Since the beginning of time, wars have constantly played a strong role in the development of history. Although often considered extremely harsh and barbaric, the fact remains that if not for the hundreds of wars that have occured, the earth would hardly resemble what it is today. They have affected history to such a magnitude that one could say that wars have been crucial to the history of the world. The Seven Years' War is no exception. Although it occured almost 300 years ago, the affects of the Seven Years' War can still be seen today.
Although the war did not officially begin until 1756, hostilities between the warring countries had been growing for many years. The two rival countries, Prussia and Austria, battled on a small scale for five years over who would control the Province of Silesia. Frederick II of Prussia and Maria Theresa of Austria were the respective leaders, both unwilling to give up Silesia. As time progressed, France, Russia, Saxony and Sweden joined with Austria in their cause. Britain was the lone country to ally Prussia.
The Seven Years' War officially began on August 29, 1756. On this day, Frederick of Prussia invaded the German state of Saxony. His reasons, besides the fact that Saxony was an ally of Austria, were that it was wealthy and a good location to post his armies. Within days, Frederick's army had taken over Saxony and the war was in full scale.
Prussias' early triumph led them through the following years with confidence. They fought hard and won many battles in the years following the Saxony invasion, most notably over France and Austria. Frederick conducted brilliant warfare against his extremely powerful enemies. Neveretheless, their supply of soldiers was steadily decreasing and in time, Austria's forces began to take over the war.
A random twist of fate in Frederick's favor helped him to end the war. Prussia was near exhaustion and seemed to face almost certain devastation, but his enemies failed to develop a joint plan against him. In June of 1762, with the allied forces surrounding Prussia's army, the Russian empress Elizabeth died. Peter III took over Russia and immediately pulled out of the war. Austria's other allies were too weak to take over Prussia without Russia's aid. This turn of fate saved Britain and Prussia and allowed them to sign a peace treaty.
Meanwhile, Britain had crushed France's overseas empire by capturing Canada and much of India. The treaty of Paris, signed on February 10, 1763, ended the war and marked Britain as the world's leading country.
The Seven Years' War was fought throughout the world, and therefore had a tremendous affect on the years to come. Many countries were reduced and diminished because of the war, and others were elevated.
One example of a country greatly aided by the Seven Years' War can be seen in Britain's history. Before the war, Britain was not considered an extremely influential country. However, the effects of the war helped propel the country of Britain into one of the world's leading colonial powers. In the time following the war, Britain took power over parts of Africa, India, America, Canada, the Middle East and many other significant territories in the world. If not for their victory in the Seven Years' War, Britain would have never had the power to invade so many other countries. Our world has been remarkably shaped by Britain's conquests, and they are largely due to the impacts of the war.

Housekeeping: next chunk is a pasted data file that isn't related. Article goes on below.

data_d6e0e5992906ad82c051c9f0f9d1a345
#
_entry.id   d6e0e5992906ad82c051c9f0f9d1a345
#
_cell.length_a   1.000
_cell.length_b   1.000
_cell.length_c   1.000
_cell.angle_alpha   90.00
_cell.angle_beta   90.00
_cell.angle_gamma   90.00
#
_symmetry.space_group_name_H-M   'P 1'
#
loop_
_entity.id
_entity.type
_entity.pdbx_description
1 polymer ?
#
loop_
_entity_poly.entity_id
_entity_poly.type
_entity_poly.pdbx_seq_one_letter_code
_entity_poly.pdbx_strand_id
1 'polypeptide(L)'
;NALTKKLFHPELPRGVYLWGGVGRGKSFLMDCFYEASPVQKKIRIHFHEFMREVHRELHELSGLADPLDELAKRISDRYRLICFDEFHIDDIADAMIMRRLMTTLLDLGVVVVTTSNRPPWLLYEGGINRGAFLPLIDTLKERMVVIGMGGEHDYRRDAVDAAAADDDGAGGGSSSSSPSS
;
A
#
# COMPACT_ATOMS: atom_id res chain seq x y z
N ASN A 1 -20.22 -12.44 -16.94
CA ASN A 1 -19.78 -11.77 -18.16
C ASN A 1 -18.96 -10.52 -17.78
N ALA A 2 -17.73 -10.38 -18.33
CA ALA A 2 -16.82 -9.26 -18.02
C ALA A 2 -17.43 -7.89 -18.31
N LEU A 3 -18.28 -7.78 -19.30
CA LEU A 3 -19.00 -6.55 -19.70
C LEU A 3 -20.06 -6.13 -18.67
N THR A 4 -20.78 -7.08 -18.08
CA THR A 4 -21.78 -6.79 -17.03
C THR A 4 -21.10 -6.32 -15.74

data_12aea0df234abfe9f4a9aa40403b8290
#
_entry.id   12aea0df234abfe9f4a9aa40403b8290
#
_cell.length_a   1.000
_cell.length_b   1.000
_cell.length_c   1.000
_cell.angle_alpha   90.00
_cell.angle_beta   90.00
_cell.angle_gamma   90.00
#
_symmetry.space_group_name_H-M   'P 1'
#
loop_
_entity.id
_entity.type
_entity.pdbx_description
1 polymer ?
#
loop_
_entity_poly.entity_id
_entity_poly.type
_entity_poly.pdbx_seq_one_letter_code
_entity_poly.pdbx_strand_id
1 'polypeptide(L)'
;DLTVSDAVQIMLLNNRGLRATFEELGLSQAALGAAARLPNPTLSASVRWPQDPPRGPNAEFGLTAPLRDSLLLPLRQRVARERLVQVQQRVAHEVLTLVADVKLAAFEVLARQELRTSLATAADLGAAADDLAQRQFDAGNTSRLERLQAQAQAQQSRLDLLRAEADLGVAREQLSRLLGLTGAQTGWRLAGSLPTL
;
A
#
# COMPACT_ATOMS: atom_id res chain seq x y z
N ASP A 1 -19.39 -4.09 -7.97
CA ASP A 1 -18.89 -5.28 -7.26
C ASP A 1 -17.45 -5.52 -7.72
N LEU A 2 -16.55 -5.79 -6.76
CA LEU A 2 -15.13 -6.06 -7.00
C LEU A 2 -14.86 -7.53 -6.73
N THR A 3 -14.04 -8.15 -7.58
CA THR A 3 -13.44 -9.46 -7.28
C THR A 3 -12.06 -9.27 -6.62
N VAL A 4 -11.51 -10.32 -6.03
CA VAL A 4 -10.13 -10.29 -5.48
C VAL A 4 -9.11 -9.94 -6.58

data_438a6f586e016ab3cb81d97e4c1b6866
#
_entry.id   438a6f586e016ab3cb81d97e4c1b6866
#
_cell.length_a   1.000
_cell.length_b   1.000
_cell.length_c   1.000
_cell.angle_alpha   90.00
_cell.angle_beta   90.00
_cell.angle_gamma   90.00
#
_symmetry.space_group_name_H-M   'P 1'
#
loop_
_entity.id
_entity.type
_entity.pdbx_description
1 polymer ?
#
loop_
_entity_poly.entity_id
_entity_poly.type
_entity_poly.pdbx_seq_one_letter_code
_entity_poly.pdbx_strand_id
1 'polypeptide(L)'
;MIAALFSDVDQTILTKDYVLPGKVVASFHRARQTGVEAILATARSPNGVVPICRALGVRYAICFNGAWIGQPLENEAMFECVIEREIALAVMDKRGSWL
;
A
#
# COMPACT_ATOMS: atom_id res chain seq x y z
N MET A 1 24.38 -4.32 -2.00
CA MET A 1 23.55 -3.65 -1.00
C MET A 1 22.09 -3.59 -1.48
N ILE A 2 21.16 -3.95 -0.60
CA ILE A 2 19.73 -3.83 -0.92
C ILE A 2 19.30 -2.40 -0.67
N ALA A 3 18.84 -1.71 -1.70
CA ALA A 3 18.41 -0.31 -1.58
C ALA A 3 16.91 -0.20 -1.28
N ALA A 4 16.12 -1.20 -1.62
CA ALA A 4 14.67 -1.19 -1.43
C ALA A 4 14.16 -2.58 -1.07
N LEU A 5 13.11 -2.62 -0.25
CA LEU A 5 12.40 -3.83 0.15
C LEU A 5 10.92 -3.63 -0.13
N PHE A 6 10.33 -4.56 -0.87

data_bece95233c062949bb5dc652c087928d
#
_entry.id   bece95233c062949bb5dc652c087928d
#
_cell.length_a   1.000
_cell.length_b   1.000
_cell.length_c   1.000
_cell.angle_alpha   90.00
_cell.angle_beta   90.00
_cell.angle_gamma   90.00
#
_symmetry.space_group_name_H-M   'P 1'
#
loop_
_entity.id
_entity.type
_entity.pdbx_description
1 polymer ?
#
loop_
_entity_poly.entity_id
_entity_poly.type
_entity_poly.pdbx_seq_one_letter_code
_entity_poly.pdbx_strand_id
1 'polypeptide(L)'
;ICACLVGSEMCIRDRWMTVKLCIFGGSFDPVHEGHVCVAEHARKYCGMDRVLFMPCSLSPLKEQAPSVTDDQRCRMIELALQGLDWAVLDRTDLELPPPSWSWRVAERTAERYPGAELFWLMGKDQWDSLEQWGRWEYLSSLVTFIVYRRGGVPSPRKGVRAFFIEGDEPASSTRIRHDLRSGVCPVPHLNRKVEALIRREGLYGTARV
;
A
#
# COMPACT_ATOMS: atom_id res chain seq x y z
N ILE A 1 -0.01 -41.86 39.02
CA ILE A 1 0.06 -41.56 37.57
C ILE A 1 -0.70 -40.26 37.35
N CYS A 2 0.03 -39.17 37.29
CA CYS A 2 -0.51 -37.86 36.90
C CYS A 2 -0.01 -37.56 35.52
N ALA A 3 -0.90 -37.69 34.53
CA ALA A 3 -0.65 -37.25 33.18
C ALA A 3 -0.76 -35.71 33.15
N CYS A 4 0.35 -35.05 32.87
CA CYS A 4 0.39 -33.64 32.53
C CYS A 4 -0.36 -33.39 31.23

The effects of the Seven Years' War can also be seen in India. The 1800's could have been a remarkably prosperous time for the country. However, Britain took over India soon after the war ended and began a quite lengthy stretch of military rule that prevented India from progressing into the 20th century. The Seven Years' War was, in every way, a detriment to India's advances in government, politics and culture. If not for the war, India would be much better off today.
The history of the United States has also been grossly affected by the war, too. In the late 1700's, Britain took control over many parts of America that were once owned by the French. Because of their takeover, countless events have ocurred that never would have happened if not for the British. One example is the Revolutionary War, one of the most influential wars ever. If not for the Seven Years' War, and Britain's victory, America would be distinctly altered from what it is today.
Russia also owes much of it's current status to the Seven Years' War. In the 1700's, Russia was fairly isolated from the rest of Europe, and therefore fell behind technologically. The war was their way of 'tuning in' to the western way of life. After the war ended, many of the wealthy Russian people had become distinctly European in culture. Therefore, a gap grew between the lower and upper-classes that have still not been filled entirely. If not for the Seven Years' War, Russian society would have been much more peaceful throughout the 19th and 20th centuries.
The Seven Years' War affected not only the people living in Europe during the war, but millions of others as time progressed. It is truly a historically significant event that has shaped lives, governments and countries to extreme degrees. The war played a crucial role in determining where we are today and where we'll be tomorrow. Concluding, if not for the Seven Years' War, our world would hardly resemble what it now, culturally, socially and governmentally.
originally from http://members.aol.com/Mike3938/seven.html